Aphria to report Q1 results early Thursday, analysts expect $159.6M in sales
Aphria kicks off another period of pot industry quarterly results with its fiscal first-quarter report out early Thursday. Analysts expect the Canadian cannabis producer to report $159.6 million in revenue while booking a net loss of $9.5 million. The company is also expected to report $11.9 million in positive EBITDA. In addition to the top and bottom line expectations, analysts will likely be looking for signs of whether Aphria has been able to expand its market share lead in the still-burgeoning Canadian recreational cannabis market. Canaccord Genuity analyst Matt Bottomley said in a report that he expects Aphria to show about 16 per cent quarterly growth in its recreational cannabis sales while medical revenues stay flat. However, Stifel analyst Andrew Carter notes that Aphria is siginificantly underutilizing its production capacity and that this may “remain a point of controversy” for the company’s stock.
Cannabis was rescheduled (from schedule 1 to schedule 2 of the Misuse of Drugs Act 1971) in 2018 to allow for the medical application of the drug. This major decision was largely influenced by the high-profile cases of two children who suffer from rare forms of treatment-resistant epilepsy.
The parents of Billy Caldwell and Alfie Dingley had tried a number of registered epilepsy medications with little success until they discovered the positive effects of cannabis-based medications. However, the legality of these drugs in the UK meant that they had to source medications from abroad.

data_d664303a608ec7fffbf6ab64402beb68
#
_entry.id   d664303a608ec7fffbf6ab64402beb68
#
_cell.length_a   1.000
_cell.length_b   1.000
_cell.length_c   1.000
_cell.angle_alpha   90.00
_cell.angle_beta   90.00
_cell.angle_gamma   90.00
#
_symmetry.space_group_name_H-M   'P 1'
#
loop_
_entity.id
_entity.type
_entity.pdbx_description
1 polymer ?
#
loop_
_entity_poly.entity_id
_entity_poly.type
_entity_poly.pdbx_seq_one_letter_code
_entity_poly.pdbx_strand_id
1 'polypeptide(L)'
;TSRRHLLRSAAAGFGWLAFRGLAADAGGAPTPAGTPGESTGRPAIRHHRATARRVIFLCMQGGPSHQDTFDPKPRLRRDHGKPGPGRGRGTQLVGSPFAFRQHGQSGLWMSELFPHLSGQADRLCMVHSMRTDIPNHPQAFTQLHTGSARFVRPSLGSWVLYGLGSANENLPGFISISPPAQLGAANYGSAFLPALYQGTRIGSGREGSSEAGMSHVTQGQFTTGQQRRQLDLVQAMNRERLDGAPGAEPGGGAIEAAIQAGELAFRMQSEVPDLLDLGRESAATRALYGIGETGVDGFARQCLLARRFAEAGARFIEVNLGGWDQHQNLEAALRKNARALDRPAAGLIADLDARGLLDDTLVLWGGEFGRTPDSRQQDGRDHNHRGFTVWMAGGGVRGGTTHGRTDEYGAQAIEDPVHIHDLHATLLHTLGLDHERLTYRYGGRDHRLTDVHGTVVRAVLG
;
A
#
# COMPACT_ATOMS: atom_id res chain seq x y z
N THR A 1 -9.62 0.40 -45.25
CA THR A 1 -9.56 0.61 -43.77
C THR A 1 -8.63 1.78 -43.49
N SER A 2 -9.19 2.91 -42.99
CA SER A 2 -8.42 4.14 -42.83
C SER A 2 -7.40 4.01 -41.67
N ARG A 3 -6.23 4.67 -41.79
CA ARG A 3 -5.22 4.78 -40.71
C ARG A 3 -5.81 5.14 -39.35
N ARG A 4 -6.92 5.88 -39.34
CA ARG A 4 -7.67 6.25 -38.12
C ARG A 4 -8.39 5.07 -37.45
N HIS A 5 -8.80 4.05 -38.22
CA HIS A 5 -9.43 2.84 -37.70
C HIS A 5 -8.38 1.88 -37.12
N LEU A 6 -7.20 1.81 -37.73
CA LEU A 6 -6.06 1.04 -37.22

The rescheduling of cannabis allowed for specialist clinicians in the UK to prescribe medical cannabis products. Following this decision, medical cannabis is now legal for the first time in almost 50 years.
More than one-quarter of the applicants seeking a municipal permit to sell cannabis in Portland are facing disqualification for failing to satisfy basic eligibility requirements, such as failing to pay local taxes or fees on time or wanting to operate their shop too close to a school or in a land-use zone that doesn’t allow it.
Portland received 43 retail cannabis license applications, and a preliminary staff review suggests 12 of those will be disqualified before the city even considers how, or if, it will use its legally embattled scoring matrix to decide which applicants will land one of its 20 coveted retail marijuana licenses.
A coalition of advocacy groups and marijuana businesses have unveiled a unique plan to legalize interstate cannabis commerce regardless of ongoing federal prohibition.
The Alliance for Sensible Markets campaign will be pushing governors from legal and likely soon-to-be legal marijuana states to enter into an interstate compact—a constitutionally recognized agreement between two or more states—establishing a framework for cannabis to be transported and marketed across state lines.
Maine has announced its first round of fully licensed recreational marijuana businesses, including two retail stores – in South Portland and Northport – that can start selling adult-use cannabis to the public next month.
The retailers, Theory Wellness of Maine in South Portland and Sweet Relief Shop in Northport, are cleared to open on Oct. 9, the opening day for adult-use sales in Maine. In addition, the Office of Marijuana Policy approved Nelson Analytics in Kennebunk as Maine’s first testing lab and grows for Room 5 in Detroit, Gele in South Portland and Grass Roots Marijuana in Auburn.